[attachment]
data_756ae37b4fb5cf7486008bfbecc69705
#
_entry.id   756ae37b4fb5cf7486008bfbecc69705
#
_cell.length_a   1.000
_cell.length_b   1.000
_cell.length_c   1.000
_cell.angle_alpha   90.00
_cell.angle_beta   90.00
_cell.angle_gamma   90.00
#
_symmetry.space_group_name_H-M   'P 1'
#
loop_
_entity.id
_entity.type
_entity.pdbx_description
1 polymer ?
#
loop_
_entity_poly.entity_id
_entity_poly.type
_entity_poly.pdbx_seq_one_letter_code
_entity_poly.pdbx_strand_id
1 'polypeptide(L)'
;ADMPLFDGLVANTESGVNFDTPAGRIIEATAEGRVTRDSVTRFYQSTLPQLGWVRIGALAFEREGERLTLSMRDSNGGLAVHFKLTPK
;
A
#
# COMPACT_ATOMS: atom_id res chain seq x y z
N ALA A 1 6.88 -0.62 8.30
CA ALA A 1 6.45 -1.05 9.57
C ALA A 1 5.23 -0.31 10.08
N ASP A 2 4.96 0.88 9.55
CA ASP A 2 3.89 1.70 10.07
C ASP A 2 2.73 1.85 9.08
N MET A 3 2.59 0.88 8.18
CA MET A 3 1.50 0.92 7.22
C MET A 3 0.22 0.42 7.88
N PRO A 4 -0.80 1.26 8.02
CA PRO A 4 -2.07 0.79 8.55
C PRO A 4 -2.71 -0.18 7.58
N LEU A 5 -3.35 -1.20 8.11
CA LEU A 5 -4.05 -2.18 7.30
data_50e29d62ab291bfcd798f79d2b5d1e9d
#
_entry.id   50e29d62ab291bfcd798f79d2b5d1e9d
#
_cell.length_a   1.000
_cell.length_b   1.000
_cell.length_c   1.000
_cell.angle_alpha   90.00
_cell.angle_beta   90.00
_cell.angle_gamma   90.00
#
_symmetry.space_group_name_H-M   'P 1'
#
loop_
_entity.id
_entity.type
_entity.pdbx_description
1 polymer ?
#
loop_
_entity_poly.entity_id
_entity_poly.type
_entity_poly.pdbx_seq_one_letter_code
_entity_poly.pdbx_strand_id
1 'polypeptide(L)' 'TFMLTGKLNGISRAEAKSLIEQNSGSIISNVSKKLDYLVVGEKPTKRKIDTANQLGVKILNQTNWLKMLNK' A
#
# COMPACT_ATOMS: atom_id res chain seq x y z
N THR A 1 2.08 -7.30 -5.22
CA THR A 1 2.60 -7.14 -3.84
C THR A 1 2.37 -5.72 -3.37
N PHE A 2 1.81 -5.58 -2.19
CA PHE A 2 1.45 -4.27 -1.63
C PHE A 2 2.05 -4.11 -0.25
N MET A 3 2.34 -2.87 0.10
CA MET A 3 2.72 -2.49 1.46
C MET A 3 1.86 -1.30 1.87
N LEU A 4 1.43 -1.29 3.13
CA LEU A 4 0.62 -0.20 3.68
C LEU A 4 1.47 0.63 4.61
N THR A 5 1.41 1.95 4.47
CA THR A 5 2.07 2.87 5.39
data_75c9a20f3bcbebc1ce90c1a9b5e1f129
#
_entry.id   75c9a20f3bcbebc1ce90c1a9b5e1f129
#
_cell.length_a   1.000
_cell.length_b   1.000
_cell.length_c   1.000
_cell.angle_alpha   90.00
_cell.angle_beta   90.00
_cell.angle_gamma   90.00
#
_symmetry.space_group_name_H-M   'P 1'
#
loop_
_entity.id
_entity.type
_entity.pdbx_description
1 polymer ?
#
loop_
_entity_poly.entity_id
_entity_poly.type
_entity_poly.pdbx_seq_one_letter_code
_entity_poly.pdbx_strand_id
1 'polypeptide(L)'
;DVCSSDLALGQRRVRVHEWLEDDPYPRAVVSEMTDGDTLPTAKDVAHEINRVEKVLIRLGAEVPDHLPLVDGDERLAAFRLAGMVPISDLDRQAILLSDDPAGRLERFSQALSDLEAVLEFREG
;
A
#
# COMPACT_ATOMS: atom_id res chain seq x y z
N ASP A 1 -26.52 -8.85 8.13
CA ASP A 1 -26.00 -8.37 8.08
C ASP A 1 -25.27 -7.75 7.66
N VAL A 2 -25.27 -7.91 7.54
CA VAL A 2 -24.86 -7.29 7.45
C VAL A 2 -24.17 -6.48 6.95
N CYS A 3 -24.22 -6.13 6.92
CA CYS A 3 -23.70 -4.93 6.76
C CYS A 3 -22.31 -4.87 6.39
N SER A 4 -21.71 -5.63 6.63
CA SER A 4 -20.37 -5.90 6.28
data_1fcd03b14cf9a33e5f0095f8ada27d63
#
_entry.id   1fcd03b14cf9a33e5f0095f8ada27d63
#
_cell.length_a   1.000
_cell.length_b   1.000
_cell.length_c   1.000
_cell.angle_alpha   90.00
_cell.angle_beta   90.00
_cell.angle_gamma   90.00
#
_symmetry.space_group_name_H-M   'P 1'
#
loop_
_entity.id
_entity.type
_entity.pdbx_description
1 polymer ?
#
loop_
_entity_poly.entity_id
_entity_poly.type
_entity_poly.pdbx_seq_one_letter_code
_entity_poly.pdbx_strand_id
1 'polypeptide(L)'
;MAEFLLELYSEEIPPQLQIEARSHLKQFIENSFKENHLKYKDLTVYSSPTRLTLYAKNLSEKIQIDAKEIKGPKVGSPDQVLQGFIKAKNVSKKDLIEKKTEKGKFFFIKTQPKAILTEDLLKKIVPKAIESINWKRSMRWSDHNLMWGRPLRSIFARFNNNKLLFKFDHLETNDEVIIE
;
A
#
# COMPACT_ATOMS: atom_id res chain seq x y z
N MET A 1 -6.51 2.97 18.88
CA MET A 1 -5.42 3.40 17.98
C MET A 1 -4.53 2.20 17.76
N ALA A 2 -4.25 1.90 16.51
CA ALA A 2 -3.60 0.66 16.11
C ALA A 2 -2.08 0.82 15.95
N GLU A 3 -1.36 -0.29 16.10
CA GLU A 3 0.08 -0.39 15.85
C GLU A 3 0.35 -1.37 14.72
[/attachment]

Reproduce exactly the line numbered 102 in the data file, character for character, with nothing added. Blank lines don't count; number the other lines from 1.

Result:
_entity.pdbx_description